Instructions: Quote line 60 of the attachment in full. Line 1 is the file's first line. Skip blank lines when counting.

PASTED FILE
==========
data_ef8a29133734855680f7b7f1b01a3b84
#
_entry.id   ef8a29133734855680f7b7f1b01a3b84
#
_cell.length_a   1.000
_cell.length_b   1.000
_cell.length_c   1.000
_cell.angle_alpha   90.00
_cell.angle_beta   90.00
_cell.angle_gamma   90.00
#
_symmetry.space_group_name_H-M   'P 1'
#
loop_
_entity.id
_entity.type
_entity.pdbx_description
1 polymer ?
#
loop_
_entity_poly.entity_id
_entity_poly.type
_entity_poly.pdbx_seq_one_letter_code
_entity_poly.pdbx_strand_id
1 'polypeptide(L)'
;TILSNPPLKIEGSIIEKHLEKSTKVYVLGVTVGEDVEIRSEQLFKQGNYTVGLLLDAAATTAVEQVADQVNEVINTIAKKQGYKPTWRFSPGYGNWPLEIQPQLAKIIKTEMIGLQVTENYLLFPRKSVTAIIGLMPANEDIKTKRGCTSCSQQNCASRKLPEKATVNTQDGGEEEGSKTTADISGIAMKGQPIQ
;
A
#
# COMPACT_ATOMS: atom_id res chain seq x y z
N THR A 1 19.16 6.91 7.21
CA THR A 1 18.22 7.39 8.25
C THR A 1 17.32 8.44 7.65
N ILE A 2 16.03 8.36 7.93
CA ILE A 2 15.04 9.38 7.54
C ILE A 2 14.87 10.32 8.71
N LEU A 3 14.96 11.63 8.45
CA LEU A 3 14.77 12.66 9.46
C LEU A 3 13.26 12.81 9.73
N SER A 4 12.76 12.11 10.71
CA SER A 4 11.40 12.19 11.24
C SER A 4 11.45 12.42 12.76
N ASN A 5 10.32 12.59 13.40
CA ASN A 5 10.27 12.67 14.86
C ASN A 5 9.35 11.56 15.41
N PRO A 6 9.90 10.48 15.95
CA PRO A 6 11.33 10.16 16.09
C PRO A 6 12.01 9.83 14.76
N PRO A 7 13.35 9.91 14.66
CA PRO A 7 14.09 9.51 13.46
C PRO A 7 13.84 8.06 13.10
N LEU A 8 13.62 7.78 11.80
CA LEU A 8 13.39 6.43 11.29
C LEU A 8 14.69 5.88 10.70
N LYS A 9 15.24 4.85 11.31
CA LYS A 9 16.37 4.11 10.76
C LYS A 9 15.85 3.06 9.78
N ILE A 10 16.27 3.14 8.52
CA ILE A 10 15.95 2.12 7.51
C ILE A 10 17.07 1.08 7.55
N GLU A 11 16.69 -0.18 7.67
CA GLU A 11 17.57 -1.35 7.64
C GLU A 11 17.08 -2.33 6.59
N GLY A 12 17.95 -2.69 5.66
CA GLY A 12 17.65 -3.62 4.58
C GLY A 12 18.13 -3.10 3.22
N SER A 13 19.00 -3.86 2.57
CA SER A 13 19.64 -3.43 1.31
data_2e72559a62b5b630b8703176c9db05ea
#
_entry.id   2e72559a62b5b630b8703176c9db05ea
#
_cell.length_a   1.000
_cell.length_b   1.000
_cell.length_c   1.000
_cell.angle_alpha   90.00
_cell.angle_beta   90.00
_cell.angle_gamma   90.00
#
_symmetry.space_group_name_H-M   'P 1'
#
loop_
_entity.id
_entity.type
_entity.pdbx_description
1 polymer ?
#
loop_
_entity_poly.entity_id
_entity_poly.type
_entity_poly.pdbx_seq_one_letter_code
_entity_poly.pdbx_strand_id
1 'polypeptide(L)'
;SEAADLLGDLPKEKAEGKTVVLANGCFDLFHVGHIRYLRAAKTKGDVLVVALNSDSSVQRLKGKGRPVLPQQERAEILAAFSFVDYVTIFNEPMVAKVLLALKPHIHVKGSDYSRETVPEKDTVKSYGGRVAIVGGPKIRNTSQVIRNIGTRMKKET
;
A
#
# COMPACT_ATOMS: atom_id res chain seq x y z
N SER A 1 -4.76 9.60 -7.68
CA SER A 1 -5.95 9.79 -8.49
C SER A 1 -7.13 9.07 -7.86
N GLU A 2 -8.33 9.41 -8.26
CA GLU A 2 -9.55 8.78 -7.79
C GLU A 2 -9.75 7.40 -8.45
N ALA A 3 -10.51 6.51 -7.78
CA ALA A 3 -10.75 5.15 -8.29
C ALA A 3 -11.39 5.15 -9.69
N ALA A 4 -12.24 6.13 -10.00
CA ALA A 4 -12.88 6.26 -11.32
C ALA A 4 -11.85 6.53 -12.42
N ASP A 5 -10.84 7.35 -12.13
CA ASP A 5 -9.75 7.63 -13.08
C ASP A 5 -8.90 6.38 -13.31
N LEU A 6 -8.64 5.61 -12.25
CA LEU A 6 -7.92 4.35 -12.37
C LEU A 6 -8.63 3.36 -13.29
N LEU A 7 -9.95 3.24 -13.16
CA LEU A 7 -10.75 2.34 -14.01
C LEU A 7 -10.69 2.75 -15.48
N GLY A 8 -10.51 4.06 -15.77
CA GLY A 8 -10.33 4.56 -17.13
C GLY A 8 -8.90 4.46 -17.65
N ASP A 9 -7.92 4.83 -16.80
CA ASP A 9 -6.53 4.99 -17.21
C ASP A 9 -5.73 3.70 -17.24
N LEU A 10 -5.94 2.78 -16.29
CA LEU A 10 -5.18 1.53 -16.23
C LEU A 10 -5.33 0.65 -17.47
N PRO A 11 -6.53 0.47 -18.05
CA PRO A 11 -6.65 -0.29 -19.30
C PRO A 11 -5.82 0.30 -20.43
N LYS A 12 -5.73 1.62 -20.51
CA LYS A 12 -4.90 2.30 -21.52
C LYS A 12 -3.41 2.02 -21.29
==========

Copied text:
C ILE A 10 17.07 1.08 7.55